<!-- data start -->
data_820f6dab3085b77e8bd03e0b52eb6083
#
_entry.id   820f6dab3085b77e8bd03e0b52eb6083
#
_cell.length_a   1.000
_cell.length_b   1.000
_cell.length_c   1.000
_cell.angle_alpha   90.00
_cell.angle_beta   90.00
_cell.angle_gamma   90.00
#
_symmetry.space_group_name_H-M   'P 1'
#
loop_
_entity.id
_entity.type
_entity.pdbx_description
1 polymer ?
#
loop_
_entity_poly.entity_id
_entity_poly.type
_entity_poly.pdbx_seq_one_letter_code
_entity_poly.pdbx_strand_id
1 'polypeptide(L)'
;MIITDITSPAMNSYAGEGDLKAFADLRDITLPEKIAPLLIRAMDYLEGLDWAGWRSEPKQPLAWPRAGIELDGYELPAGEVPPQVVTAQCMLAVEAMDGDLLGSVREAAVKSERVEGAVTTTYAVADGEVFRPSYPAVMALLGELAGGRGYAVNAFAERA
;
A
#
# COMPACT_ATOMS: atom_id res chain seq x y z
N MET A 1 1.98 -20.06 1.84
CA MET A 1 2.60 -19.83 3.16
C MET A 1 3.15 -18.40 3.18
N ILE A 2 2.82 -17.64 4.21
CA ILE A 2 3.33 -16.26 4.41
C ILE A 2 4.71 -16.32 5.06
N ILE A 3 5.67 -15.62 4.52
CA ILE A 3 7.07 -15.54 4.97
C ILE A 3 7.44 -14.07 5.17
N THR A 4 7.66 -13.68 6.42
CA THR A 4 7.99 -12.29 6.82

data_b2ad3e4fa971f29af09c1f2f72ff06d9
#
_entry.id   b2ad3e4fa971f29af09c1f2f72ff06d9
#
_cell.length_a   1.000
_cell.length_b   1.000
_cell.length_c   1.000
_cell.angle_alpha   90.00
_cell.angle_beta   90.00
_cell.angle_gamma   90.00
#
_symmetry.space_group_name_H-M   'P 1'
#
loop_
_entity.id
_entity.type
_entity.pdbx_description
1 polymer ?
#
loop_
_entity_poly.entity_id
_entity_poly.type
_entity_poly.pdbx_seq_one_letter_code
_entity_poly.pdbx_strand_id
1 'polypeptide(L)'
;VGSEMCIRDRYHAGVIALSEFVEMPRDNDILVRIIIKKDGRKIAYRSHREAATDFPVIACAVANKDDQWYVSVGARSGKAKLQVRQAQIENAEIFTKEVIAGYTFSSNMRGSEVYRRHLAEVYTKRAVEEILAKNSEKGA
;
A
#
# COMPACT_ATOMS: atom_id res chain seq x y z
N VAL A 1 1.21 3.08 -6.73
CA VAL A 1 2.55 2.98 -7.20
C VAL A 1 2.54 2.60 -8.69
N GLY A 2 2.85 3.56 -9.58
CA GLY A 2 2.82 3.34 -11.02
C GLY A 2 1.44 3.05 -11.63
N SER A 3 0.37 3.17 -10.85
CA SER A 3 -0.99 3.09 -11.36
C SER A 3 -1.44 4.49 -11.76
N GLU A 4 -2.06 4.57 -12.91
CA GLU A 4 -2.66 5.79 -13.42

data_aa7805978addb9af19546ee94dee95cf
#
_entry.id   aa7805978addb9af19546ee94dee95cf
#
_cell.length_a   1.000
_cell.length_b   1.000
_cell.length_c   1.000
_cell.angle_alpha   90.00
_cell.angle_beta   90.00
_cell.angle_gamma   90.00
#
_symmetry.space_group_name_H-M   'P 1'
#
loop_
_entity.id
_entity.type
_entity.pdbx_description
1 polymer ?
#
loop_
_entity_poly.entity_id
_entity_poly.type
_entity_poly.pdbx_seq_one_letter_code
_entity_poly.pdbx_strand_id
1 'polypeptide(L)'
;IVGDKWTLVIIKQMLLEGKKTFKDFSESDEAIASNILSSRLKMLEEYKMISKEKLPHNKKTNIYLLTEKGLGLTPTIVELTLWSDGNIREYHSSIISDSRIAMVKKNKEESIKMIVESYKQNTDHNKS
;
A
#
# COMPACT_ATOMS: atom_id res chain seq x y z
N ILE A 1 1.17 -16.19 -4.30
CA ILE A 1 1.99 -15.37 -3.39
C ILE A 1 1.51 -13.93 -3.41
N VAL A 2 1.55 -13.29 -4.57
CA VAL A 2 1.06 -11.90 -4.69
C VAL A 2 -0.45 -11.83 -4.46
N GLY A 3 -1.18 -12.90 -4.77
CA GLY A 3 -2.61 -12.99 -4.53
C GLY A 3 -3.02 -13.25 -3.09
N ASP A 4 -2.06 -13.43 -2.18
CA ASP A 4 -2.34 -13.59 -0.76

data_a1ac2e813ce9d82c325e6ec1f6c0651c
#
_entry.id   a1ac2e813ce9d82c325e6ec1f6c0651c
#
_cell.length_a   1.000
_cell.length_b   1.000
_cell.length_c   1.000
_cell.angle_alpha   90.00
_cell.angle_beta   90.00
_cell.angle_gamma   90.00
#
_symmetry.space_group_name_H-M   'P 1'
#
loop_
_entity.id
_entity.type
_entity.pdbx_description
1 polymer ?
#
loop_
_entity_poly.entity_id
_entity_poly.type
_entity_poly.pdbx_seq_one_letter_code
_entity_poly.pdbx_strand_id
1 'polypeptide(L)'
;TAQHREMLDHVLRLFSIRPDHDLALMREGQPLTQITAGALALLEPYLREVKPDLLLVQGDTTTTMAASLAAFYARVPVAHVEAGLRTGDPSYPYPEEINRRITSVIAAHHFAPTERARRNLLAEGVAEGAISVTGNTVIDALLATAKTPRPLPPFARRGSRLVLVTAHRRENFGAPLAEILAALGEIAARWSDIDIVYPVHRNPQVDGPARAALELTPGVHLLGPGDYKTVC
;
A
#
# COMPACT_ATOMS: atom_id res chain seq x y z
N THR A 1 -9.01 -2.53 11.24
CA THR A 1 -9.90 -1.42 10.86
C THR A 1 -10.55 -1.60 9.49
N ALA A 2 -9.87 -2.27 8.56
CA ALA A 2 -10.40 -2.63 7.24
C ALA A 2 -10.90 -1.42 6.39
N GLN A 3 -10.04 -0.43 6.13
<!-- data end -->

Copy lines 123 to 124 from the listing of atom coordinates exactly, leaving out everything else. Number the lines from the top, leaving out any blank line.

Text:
CA ASP A 4 -2.34 -13.59 -0.76

data_a1ac2e813ce9d82c325e6ec1f6c0651c